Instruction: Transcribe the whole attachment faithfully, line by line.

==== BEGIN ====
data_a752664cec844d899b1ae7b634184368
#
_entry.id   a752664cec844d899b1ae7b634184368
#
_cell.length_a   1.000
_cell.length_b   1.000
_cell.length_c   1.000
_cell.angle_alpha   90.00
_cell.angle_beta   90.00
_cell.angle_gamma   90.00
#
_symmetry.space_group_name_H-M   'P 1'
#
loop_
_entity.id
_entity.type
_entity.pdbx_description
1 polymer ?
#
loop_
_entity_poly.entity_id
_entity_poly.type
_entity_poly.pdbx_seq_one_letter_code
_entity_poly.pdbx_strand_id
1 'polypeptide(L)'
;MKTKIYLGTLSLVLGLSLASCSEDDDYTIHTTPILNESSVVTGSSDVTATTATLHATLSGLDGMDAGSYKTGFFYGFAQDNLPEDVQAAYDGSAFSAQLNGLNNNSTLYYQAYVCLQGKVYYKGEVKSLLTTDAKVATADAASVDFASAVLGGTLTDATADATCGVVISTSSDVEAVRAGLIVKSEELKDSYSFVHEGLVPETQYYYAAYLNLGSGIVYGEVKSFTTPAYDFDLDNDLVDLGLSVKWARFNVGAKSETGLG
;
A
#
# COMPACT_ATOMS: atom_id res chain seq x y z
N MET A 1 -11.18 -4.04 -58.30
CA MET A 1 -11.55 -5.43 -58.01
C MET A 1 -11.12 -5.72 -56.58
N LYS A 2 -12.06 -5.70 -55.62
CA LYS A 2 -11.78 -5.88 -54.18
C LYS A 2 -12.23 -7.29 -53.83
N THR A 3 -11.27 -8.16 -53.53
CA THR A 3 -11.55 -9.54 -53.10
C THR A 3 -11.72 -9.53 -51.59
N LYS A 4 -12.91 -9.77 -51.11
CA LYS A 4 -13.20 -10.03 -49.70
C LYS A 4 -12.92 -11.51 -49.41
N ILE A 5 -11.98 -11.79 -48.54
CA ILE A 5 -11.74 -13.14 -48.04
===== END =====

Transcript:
data_a752664cec844d899b1ae7b634184368
#
_entry.id   a752664cec844d899b1ae7b634184368
#
_cell.length_a   1.000
_cell.length_b   1.000
_cell.length_c   1.000
_cell.angle_alpha   90.00
_cell.angle_beta   90.00
_cell.angle_gamma   90.00
#
_symmetry.space_group_name_H-M   'P 1'
#
loop_
_entity.id
_entity.type
_entity.pdbx_description
1 polymer ?
#
loop_
_entity_poly.entity_id
_entity_poly.type
_entity_poly.pdbx_seq_one_letter_code
_entity_poly.pdbx_strand_id
1 'polypeptide(L)'
;MKTKIYLGTLSLVLGLSLASCSEDDDYTIHTTPILNESSVVTGSSDVTATTATLHATLSGLDGMDAGSYKTGFFYGFAQDNLPEDVQAAYDGSAFSAQLNGLNNNSTLYYQAYVCLQGKVYYKGEVKSLLTTDAKVATADAASVDFASAVLGGTLTDATADATCGVVISTSSDVEAVRAGLIVKSEELKDSYSFVHEGLVPETQYYYAAYLNLGSGIVYGEVKSFTTPAYDFDLDNDLVDLGLSVKWARFNVGAKSETGLG
;
A
#
# COMPACT_ATOMS: atom_id res chain seq x y z
N MET A 1 -11.18 -4.04 -58.30
CA MET A 1 -11.55 -5.43 -58.01
C MET A 1 -11.12 -5.72 -56.58
N LYS A 2 -12.06 -5.70 -55.62
CA LYS A 2 -11.78 -5.88 -54.18
C LYS A 2 -12.23 -7.29 -53.83
N THR A 3 -11.27 -8.16 -53.53
CA THR A 3 -11.55 -9.54 -53.10
C THR A 3 -11.72 -9.53 -51.59
N LYS A 4 -12.91 -9.77 -51.11
CA LYS A 4 -13.20 -10.03 -49.70
C LYS A 4 -12.92 -11.51 -49.41
N ILE A 5 -11.98 -11.79 -48.54
CA ILE A 5 -11.74 -13.14 -48.04